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Robinson v. Griffin

United States District Court, S.D. New York

July 16, 2014




Before the Court is Magistrate Judge Paul E. Davison's Report and Recommendation ("R&R"), dated April 24, 2014 (Doc. #18), on Barry Robinson's petition for a writ of habeas corpus. Judge Davison recommended the Court deny the petition.

For the following reasons, the Court adopts the R&R. The petition is DENIED.

Familiarity with the factual and procedural background of this case is presumed.

I. Standard of Review

A district court reviewing a magistrate judge's report and recommendation "may accept, reject, or modify, in whole or in part, the findings or recommendations made by the magistrate judge." 28 U.S.C. § 636(b)(1). Parties may raise objections to the magistrate judge's report and recommendation, but they must be "specific[, ] written, " and submitted within fourteen days after being served with a copy of the recommended disposition, Fed.R.Civ.P. 72(b)(2); 28 U.S.C. § 636(b)(1), or within seventeen days if the parties are served by mail. See Fed.R.Civ.P. 6(d).

When a party submits a timely objection to a report and recommendation, the district court reviews the parts of the report and recommendation to which the party objected under a de novo standard of review. 28 U.S.C. § 636(b)(1)(C); see also Fed.R.Civ.P. 72(b)(3). The district court may adopt those portions of the recommended ruling to which no timely objections have been made, provided no clear error is apparent from the face of the record. See Wilds v. United Parcel Serv., Inc. , 262 F.Supp.2d 163, 169 (S.D.N.Y. 2003). The clearly erroneous standard also applies when a party makes only conclusory or general objections, or simply reiterates his original arguments. See Ortiz v. Barkley , 558 F.Supp.2d 444, 451 (S.D.N.Y. 2008). As petitioner is proceeding pro se, this Court "will read [his] supporting papers liberally, and... interpret them to raise the strongest arguments that they suggest.'" Id . (quoting Burgos v. Hopkins , 14 F.3d 787, 790 (2d Cir. 1994)).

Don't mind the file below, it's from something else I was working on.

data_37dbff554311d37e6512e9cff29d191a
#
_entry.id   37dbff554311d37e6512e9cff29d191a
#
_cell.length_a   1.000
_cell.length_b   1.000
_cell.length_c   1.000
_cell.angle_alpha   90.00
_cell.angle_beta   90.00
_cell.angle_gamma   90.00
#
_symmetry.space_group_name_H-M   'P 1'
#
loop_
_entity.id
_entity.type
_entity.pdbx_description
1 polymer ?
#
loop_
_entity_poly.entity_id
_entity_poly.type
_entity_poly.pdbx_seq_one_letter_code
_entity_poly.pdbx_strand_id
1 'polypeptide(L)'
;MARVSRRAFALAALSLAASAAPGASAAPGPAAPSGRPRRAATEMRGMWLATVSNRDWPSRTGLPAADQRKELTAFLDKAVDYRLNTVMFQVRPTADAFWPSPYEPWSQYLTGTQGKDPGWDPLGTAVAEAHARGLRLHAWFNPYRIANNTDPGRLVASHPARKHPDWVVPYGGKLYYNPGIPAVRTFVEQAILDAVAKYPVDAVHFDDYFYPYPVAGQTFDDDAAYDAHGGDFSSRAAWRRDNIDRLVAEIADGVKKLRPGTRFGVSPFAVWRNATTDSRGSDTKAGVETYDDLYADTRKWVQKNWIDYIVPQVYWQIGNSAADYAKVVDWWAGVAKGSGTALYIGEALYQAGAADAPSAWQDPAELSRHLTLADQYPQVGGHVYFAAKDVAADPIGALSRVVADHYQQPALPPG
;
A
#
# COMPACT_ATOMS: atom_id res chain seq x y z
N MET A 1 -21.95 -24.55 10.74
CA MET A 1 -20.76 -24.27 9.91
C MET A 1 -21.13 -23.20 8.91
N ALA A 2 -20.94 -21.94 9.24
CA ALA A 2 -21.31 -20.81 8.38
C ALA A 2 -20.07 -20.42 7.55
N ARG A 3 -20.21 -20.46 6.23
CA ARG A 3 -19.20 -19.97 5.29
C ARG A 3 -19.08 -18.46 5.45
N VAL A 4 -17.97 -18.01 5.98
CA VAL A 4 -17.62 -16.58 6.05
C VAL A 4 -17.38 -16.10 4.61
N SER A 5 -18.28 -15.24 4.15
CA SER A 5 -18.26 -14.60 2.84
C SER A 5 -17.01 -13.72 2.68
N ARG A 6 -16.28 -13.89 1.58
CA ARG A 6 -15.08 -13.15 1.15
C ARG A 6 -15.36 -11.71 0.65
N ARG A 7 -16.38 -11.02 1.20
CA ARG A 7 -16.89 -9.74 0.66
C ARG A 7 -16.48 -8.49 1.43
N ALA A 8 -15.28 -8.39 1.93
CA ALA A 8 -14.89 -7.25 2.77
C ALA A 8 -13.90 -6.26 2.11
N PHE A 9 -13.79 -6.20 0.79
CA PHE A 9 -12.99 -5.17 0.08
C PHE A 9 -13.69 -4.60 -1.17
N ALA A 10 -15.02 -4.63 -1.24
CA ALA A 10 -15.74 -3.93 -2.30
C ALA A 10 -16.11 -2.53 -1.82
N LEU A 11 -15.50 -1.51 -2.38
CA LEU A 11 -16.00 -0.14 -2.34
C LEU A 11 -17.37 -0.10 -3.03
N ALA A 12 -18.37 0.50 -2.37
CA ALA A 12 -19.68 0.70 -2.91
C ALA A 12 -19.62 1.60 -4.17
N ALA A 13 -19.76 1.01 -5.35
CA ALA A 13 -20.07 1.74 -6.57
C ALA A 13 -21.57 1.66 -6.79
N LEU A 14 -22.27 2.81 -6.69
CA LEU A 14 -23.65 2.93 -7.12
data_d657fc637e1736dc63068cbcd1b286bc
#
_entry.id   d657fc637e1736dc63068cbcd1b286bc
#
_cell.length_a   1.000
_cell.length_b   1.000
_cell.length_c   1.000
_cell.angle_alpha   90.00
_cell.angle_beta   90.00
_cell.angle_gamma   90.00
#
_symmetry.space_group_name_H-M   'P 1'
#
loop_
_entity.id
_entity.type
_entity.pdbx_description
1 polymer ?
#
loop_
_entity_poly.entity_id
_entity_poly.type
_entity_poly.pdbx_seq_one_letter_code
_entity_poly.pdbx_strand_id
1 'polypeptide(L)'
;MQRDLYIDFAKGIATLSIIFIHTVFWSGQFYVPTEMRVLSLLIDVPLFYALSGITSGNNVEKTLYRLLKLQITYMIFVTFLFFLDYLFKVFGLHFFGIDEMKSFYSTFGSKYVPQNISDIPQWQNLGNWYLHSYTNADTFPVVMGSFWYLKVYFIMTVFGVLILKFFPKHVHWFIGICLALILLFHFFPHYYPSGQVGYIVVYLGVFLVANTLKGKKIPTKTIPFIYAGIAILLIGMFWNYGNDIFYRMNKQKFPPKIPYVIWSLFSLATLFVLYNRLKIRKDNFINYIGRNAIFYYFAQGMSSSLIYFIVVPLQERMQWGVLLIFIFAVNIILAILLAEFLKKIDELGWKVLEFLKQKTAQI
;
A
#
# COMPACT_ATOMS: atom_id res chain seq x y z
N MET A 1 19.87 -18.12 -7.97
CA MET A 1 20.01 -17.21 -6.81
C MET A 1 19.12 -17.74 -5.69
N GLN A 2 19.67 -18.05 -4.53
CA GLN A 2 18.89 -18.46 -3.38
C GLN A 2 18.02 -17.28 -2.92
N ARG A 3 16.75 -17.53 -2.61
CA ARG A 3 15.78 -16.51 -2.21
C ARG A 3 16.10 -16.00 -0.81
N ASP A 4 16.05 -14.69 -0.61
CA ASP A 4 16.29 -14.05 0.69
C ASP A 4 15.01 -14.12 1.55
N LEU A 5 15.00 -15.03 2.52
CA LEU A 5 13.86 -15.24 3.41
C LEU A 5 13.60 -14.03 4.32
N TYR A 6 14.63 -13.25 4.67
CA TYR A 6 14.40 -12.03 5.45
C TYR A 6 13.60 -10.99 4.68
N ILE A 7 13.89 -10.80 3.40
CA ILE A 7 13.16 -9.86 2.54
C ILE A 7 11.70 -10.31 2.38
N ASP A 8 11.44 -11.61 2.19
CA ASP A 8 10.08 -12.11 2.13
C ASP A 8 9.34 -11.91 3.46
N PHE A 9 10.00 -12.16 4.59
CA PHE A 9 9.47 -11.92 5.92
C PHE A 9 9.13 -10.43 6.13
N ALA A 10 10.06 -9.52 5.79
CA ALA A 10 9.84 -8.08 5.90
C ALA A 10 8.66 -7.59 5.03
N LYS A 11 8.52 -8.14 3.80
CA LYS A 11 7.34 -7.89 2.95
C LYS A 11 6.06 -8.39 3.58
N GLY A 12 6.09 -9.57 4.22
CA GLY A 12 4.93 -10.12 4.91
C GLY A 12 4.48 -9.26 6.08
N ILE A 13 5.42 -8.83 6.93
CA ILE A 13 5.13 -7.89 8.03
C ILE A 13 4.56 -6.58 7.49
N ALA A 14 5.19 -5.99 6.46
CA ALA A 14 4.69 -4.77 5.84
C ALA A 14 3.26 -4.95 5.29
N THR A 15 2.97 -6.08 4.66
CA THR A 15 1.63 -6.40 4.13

Under the Antiterrorism and Effective Death Penalty Act of 1996 ("AEDPA"), petitioner is entitled to habeas corpus relief only if he can show that in adjudicating his claim on the merits, the state court either (i) unreasonably applied, or made a decision contrary to, clearly established Federal law as determined by the Supreme Court, or (ii) unreasonably determined the facts in light of the evidence presented in the state court proceeding. 28 U.S.C. § 2254(d)(1)-(2). The state court's determination of factual issues is presumed correct, and petitioner has "the burden of rebutting the presumption of correctness by clear and convincing evidence." 28 U.S.C. § 2254(e)(1).

Neither party objected to Judge Davison's thorough and well-reasoned R&R.

The Court has carefully reviewed the R&R and finds no error, clear or otherwise.


Accordingly, the Court adopts the R&R, and the petition is DENIED.

The Clerk is instructed to enter judgment accordingly and close this case.

As petitioner has not made a substantial showing of the denial of a constitutional right, a certificate of appealability will not issue. See 28 U.S.C. § 2253(c)(2); Love v. McCray , 413 F.3d 192, 195 (2d Cir. 2005). In addition, the Court certifies, pursuant to 28 U.S.C. § 1915(a)(3), that any appeal from this order would not be taken in good faith, and therefore in forma pauperis status is denied for the purpose of an appeal. See Coppedge v. United States , 369 U.S. 438, 444-45 (1962).

The Clerk is instructed to mail a copy of this Memorandum Decision to petitioner at the following two addresses:


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